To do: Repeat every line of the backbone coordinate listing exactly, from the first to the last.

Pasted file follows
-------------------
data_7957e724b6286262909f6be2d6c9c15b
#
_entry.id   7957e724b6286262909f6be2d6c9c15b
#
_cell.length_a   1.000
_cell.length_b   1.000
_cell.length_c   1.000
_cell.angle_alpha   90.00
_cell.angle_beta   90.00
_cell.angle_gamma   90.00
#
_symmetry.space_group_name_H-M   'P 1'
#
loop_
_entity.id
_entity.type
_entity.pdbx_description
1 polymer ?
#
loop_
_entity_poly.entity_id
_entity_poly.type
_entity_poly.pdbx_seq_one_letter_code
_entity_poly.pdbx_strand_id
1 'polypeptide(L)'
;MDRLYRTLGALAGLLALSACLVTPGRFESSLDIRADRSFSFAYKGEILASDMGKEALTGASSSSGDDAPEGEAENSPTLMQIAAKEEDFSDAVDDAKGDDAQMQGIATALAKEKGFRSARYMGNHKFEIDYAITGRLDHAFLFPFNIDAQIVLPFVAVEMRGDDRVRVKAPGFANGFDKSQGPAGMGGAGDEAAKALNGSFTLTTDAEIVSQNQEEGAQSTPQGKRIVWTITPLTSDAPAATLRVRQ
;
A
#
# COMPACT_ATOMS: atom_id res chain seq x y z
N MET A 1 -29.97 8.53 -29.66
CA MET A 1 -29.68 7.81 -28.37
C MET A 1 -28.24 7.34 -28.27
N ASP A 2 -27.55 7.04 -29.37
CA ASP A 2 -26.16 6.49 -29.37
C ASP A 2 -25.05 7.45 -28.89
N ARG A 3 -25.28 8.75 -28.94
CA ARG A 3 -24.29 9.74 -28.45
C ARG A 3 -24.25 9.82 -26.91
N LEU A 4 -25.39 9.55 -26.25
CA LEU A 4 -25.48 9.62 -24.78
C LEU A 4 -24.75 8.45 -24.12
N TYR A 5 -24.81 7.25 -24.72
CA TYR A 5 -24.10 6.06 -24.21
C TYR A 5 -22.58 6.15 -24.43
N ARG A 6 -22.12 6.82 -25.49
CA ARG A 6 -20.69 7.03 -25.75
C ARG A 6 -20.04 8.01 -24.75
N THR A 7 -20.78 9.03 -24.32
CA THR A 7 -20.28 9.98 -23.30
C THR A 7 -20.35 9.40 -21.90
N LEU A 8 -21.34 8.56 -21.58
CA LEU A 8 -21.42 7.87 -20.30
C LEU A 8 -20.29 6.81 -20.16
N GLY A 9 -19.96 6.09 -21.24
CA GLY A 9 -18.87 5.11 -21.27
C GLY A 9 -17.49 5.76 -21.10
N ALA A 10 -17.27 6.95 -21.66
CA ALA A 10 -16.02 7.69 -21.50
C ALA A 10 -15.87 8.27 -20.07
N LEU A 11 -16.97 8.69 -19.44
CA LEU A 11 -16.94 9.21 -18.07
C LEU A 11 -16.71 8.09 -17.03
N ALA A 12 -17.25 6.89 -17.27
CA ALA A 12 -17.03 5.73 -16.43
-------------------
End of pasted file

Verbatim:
data_7957e724b6286262909f6be2d6c9c15b
#
_entry.id   7957e724b6286262909f6be2d6c9c15b
#
_cell.length_a   1.000
_cell.length_b   1.000
_cell.length_c   1.000
_cell.angle_alpha   90.00
_cell.angle_beta   90.00
_cell.angle_gamma   90.00
#
_symmetry.space_group_name_H-M   'P 1'
#
loop_
_entity.id
_entity.type
_entity.pdbx_description
1 polymer ?
#
loop_
_entity_poly.entity_id
_entity_poly.type
_entity_poly.pdbx_seq_one_letter_code
_entity_poly.pdbx_strand_id
1 'polypeptide(L)'
;MDRLYRTLGALAGLLALSACLVTPGRFESSLDIRADRSFSFAYKGEILASDMGKEALTGASSSSGDDAPEGEAENSPTLMQIAAKEEDFSDAVDDAKGDDAQMQGIATALAKEKGFRSARYMGNHKFEIDYAITGRLDHAFLFPFNIDAQIVLPFVAVEMRGDDRVRVKAPGFANGFDKSQGPAGMGGAGDEAAKALNGSFTLTTDAEIVSQNQEEGAQSTPQGKRIVWTITPLTSDAPAATLRVRQ
;
A
#
# COMPACT_ATOMS: atom_id res chain seq x y z
N MET A 1 -29.97 8.53 -29.66
CA MET A 1 -29.68 7.81 -28.37
C MET A 1 -28.24 7.34 -28.27
N ASP A 2 -27.55 7.04 -29.37
CA ASP A 2 -26.16 6.49 -29.37
C ASP A 2 -25.05 7.45 -28.89
N ARG A 3 -25.28 8.75 -28.94
CA ARG A 3 -24.29 9.74 -28.45
C ARG A 3 -24.25 9.82 -26.91
N LEU A 4 -25.39 9.55 -26.25
CA LEU A 4 -25.48 9.62 -24.78
C LEU A 4 -24.75 8.45 -24.12
N TYR A 5 -24.81 7.25 -24.72
CA TYR A 5 -24.10 6.06 -24.21
C TYR A 5 -22.58 6.15 -24.43
N ARG A 6 -22.12 6.82 -25.49
CA ARG A 6 -20.69 7.03 -25.75
C ARG A 6 -20.04 8.01 -24.75
N THR A 7 -20.78 9.03 -24.32
CA THR A 7 -20.28 9.98 -23.30
C THR A 7 -20.35 9.40 -21.90
N LEU A 8 -21.34 8.56 -21.58
CA LEU A 8 -21.42 7.87 -20.30
C LEU A 8 -20.29 6.81 -20.16
N GLY A 9 -19.96 6.09 -21.24
CA GLY A 9 -18.87 5.11 -21.27
C GLY A 9 -17.49 5.76 -21.10
N ALA A 10 -17.27 6.95 -21.66
CA ALA A 10 -16.02 7.69 -21.50
C ALA A 10 -15.87 8.27 -20.07
N LEU A 11 -16.97 8.69 -19.44
CA LEU A 11 -16.94 9.21 -18.07
C LEU A 11 -16.71 8.09 -17.03
N ALA A 12 -17.25 6.89 -17.27
CA ALA A 12 -17.03 5.73 -16.43